Today Scotland votes in a referendum to determine whether it will separate from the rest of the United Kingdom and become an independent nation.
Recent polls suggest that the outcome will be close. YouGov's election eve poll placed the "No" campaign four points ahead at 52% in a survey of 3,237 electors, the largest sample of any referendum poll, but many voters are still undecided.
James Klempster and Scott Gordon, analysts at Momentum Global Investment Management, foresee increased volatility in the event of a "Yes" vote but are not expecting a "chronic shock" to the UK market. In a research note, they write: "We would not be surprised to see greater volatility in the UK stock market and something of a sell-off in the short term.
"Ultimately, however, there are few companies in the UK stock market that are totally reliant on business in Scotland. As a result, overdone fears in the short term would be an event that we would consider carefully as a potential buying opportunity."
Klempster and Gordon see the prospect of Scotland joining the euro as "untenable" and say that continuing with sterling with some support from the Bank of England (BoE) is the likely outcome, particularly as the majority of people in Scotland wish to keep the pound.
However, they add that opposition from the Westminster parties and BoE governor, Mark Carney, towards a currency union between the Scotland and the rest of the UK could be a stumbling block, and raise concerns in international markets.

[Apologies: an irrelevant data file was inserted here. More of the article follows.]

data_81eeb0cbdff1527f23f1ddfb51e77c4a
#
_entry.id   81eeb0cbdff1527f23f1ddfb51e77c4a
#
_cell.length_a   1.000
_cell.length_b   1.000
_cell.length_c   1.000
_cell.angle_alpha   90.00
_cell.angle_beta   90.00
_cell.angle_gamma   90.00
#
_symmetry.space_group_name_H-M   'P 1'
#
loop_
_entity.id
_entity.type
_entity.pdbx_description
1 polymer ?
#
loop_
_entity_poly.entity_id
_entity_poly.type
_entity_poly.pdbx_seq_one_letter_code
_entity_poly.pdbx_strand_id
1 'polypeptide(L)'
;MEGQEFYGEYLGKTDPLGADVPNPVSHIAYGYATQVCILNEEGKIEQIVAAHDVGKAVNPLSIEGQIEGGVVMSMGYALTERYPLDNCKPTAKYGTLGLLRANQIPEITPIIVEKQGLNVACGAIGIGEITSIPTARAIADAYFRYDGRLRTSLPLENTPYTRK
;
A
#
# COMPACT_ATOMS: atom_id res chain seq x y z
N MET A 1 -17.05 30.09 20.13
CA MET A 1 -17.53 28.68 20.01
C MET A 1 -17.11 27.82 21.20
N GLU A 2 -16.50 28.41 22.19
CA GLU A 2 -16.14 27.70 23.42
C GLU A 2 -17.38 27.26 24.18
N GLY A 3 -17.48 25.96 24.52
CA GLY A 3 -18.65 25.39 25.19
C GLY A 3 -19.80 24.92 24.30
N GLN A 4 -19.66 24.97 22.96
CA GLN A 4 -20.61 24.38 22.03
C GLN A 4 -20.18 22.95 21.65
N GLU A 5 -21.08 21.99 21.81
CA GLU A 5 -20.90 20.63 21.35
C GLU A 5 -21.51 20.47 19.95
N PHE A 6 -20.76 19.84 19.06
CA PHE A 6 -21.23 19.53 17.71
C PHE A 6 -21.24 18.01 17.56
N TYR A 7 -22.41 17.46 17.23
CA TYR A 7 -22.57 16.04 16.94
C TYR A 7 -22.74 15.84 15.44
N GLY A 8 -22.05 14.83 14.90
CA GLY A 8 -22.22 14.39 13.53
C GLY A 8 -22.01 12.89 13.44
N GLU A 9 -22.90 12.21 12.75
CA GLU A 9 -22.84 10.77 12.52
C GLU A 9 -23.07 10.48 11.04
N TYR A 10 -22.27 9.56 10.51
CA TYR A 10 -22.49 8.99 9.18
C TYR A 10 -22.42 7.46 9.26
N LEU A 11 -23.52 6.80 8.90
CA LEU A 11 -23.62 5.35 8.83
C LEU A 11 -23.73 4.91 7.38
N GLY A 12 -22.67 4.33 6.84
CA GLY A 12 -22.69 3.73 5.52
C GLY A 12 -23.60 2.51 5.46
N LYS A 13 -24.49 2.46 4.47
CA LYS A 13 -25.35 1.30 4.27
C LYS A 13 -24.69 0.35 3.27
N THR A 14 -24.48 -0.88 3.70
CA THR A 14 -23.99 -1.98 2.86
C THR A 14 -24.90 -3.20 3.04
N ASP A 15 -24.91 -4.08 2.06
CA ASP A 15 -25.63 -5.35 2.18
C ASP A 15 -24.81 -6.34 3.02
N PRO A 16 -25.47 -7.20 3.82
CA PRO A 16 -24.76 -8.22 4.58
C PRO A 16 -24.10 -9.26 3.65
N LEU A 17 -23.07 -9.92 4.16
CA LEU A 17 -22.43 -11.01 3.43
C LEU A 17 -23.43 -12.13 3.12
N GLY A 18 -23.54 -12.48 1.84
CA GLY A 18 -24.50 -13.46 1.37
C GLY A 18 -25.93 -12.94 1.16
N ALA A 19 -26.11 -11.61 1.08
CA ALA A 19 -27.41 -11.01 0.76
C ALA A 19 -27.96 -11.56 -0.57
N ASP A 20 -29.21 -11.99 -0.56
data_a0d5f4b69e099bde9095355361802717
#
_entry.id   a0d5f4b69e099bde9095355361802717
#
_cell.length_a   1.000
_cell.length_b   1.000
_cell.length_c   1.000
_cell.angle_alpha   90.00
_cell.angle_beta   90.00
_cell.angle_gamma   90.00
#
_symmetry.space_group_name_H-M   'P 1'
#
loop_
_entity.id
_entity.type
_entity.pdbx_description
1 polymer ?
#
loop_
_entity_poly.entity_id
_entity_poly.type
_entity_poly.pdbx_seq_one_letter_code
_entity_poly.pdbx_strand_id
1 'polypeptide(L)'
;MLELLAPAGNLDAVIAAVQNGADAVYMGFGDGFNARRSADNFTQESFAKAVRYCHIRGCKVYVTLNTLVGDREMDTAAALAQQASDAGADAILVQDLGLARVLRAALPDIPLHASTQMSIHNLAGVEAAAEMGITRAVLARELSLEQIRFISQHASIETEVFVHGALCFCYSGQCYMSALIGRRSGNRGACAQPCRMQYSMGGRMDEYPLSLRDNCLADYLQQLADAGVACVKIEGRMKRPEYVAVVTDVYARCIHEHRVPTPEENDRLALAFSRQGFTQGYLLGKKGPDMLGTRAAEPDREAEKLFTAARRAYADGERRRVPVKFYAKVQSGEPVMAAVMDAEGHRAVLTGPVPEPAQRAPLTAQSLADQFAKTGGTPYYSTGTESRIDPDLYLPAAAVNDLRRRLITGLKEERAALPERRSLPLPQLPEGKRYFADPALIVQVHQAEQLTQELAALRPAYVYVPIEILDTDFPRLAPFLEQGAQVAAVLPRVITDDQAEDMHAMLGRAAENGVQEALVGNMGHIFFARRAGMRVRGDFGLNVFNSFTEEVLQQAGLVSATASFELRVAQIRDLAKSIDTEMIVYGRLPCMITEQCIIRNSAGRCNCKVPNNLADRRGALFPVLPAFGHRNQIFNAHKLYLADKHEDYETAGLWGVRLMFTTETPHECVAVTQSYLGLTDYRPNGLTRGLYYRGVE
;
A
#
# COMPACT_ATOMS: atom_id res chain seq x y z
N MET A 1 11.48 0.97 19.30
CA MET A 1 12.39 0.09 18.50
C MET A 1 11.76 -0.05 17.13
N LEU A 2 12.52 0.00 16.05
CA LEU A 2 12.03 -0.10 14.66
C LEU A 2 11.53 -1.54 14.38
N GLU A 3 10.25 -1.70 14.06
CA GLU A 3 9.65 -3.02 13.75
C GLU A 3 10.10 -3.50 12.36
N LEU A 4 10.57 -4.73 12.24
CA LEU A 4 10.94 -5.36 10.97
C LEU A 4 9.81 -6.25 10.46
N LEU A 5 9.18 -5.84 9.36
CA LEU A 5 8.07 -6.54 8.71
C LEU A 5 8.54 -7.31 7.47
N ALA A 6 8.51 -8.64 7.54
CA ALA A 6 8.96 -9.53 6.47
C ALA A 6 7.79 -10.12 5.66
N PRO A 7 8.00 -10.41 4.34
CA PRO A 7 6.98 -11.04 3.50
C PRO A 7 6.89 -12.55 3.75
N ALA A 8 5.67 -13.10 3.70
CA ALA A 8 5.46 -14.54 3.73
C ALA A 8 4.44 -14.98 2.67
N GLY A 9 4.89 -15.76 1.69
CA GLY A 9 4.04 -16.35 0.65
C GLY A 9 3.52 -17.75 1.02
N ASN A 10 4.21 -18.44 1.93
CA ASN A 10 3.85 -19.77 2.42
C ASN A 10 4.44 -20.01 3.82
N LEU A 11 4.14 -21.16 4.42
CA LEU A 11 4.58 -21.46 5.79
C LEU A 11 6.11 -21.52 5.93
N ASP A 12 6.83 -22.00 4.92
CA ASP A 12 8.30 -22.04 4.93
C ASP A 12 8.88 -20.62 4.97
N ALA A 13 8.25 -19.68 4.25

"In a world where Scotland retains an informal currency relationship with the UK, one key issue of sovereignty will ultimately remain with London; namely that the BoE will set interest rate policy to suit the rest of the UK and as a result Scotland will have its interest rate dictated by an external party."
Viktor Nossek, head of research at exchange-traded product provider Boost ETP, says: "Even assuming Scotland secedes without major repercussions from its currency choice, the risks to the rest of the UK's financial markets remain. Independence would provoke calls from other regions, both inside the UK and elsewhere in Europe, for more autonomy, loosening the relationship with central governments.
"Such calls may grow more fractious against the backdrop of fragile coalition governments torn between more austerity and more stimulus, and the rise of more extremist parties that seek to exploit the status quo."
Boost ETP also warns that factors such as exposure to unwarranted credit risks and an increased risk of Britain exiting the EU may mean UK equities risk being de-rated.
Nossek, says: "Until clarity emerges well after the vote on Thursday 18 September, it may be prudent for investors to hedge their exposure to UK debt and equities."
Martin Arnold, director of global forex exchange at ETF Securities, which manages $18.8 billion (€14.5 billion) in global investor assets, comments on the impact for the pound of the impending decision.
He says: "The british pound has recovered from the 10-month lows reached last week as recent opinion polls suggest that supporters of Scotland remaining part of the UK have gained ground.
"GBP trading is likely to remain volatile. Periods of rising volatility have historically been a negative for the value of the pound and we see no reason for this trend to change."
He adds: "While we expect GBP to rebound if the 'No' campaign against independence wins out, we feel that this would present an opportunity to sell into such rally and we remain bearish on the pound against the USD."
Arnold expects the British currency to fall sharply if the 'yes' campaign wins.
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